Among the President’s explicitly recognized rights with regards to the issuance of presidential decrees (e.g. right to regulate the procedure and principles governing the appointment of high ranking executives), Article 104/11 of the Turkish Constitution foresees that the President ratify and publish international agreements. This authority depends on the prior parliamentary enactment of a statutory law approving the ratification, save for a few exceptions. Therefore, the Turkish Constitution does not grant any explicit authority to the President to issue a presidential decree which recognizes the President’s authority to terminate an international agreement. However, according to Article 104/17 of the Turkish Constitution, the President has a general authority to issue presidential decrees on matters regarding executive power. But what is the scope of the “executive power”?
According to Article 8 of the Turkish Constitution, “executive power and function should be exercised and carried out by the President […] in conformity with the Constitution and statutory laws”. The ratified treaties are in the force of statutory law, which, pursuant to Article 87 of the Turkish Constitution, the Turkish Parliament has the authority to enact, amend and repeal. Therefore, it can be concluded that the right to repeal law is within the scope of legislative power. As Article 7 of the Turkish Constitution stipulates that “legislative power is vested in the Grand National Assembly of Turkey on behalf of Turkish Nation. This shall not be delegated”, it is possible to conclude that the President’s assuming of such legislative functions constitutes a usurpation of power.
Article 104/17 of the Turkish Constitution also foresees that “the fundamental rights, individual rights, and duties included in the first and second chapters and the political rights and duties listed in the fourth chapter of the second part of the Constitution shall not be regulated by a presidential decree”. The Istanbul Convention is primarily related to the right to life and the right to protect corporeal and spiritual existence, rights which are listed in the second chapter of the second part of the Turkish Constitution. The President has no right to issue a presidential decree with regards to the withdrawal from the Istanbul Convention. Thus, the Presidential Decree is unconstitutional.
Having established that the Presidential Decree is unconstitutional, what opportunities do the supporters of the Istanbul Convention have? The Turkish Constitution recognizes both the abstract and the concrete constitutional review of presidential decrees as stipulated in Articles 150 and 152 of the Turkish Constitution, respectively. However, it is no longer possible to file an application for an abstract constitutional review for the annulment of the original Presidential Decree, enabling Saturday’s Presidential Decision, as the timespan foreseen under the Turkish Constitution has passed. Although the main opposition party had applied to the Turkish Constitutional Court and requested the annulment of certain provisions of the Presidential Decree, Article 3 was not one of these provisions.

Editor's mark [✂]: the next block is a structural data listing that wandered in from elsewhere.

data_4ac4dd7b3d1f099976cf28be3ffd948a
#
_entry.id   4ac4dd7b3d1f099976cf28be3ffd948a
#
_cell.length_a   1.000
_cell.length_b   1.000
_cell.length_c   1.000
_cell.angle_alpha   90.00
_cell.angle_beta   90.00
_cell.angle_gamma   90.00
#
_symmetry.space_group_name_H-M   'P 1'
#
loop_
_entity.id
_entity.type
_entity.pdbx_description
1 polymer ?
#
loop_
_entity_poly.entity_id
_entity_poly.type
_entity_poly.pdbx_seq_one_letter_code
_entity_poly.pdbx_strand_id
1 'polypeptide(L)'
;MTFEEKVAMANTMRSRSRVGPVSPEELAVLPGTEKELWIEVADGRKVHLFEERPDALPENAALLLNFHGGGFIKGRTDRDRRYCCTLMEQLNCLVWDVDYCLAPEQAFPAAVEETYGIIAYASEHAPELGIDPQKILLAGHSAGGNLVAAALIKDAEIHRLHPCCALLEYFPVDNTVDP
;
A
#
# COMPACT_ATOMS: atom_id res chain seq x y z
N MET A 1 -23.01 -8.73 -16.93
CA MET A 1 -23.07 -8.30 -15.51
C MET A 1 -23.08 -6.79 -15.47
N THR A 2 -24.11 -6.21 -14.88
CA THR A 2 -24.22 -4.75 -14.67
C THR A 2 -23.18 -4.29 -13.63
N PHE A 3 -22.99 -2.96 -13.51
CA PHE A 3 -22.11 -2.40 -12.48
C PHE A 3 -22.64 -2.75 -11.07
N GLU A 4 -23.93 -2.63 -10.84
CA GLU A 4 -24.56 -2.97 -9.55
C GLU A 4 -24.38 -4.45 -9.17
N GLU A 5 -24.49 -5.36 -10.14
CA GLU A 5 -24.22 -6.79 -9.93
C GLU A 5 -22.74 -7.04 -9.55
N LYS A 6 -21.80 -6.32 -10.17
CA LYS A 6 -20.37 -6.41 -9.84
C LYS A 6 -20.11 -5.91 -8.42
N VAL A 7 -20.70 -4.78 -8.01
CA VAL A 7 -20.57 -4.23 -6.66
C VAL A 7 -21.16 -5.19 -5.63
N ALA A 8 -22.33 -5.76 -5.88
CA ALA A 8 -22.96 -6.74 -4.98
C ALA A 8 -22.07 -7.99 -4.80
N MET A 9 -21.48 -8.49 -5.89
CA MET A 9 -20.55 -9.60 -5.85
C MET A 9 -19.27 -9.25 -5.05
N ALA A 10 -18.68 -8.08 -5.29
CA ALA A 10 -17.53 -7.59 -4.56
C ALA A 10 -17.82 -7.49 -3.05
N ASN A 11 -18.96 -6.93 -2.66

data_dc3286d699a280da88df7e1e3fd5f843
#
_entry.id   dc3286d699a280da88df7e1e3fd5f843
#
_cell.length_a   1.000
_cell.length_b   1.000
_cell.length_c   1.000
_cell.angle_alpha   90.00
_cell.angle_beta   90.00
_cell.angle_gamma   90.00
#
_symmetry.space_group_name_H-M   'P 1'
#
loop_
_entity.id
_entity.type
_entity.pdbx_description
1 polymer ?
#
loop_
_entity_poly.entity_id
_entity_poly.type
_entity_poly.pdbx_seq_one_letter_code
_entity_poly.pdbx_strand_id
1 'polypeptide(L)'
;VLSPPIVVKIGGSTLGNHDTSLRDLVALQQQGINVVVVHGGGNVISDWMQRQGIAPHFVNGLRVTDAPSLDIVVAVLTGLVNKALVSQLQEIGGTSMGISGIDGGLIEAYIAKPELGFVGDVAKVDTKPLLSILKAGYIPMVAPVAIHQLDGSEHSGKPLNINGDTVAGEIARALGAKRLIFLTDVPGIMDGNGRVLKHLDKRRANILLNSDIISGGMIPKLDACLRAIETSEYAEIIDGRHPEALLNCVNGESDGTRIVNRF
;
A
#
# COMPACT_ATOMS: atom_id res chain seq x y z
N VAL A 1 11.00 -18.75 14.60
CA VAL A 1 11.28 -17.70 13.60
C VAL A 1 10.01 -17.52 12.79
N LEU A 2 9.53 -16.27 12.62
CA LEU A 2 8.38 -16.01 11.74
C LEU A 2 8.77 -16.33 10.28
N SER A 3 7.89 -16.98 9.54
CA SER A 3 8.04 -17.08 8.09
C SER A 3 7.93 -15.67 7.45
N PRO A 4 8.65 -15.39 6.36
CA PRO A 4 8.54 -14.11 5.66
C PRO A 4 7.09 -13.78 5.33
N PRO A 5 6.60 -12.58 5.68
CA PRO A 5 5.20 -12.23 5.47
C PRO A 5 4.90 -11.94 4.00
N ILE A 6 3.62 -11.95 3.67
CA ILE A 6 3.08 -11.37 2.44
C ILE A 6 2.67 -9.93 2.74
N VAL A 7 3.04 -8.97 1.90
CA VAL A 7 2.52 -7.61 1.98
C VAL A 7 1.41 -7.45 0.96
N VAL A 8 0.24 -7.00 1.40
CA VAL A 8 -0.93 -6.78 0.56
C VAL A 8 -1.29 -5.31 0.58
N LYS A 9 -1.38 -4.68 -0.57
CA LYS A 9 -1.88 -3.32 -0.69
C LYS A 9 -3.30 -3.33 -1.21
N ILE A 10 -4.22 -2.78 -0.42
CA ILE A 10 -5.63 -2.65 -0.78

Therefore, it is only possible to resort to concrete constitutional review per Article 152 of the Turkish Constitution and claim the unconstitutionality of the Presidential Decree after filing an administrative lawsuit for the cancellation of an administrative act: the Presidential Decision. Any person with an interest in filing the lawsuit (e.g. women or non-governmental organizations fighting for gender equality), should file a cancellation lawsuit requesting the annulment of the Presidential Decision for unconstitutionality before the Council of State (Article 24 of the Law on Council of State no. 2575). Upon this claim, or if the Council of State itself finds it unconstitutional, the Council of State should submit this claim to the Turkish Constitutional Court, which can pursue a concrete constitutional review. If the Turkish Constitutional Court agrees that the Presidential Decree is unconstitutional, the Council of State can cancel the Presidential Decision.
Hoping that the Turkish Constitutional Court stands by the Turkish Constitution, we should also ask what happens if the Turkish Constitutional Court decides otherwise or the Turkish Legislature withdraws from the Istanbul Convention, in accordance with the Turkish Constitution. This would not mean that there is no mechanism to combat violence against women, as Turkish legislation, including Law No. 6284 or the Turkish Criminal Code no. 5237, provide tools for this purpose. However, considering 67 women were killed in the first 65 days of 2021, despite the existence of the Istanbul Convention – signaling that the implementation of the Convention was already lacking – withdrawal constitutes a very unfortunate setback, as it signals that the Turkish state has no solid intention to protect women. Thus, we should all stand for Istanbul Convention and its due application.
Leave A Comment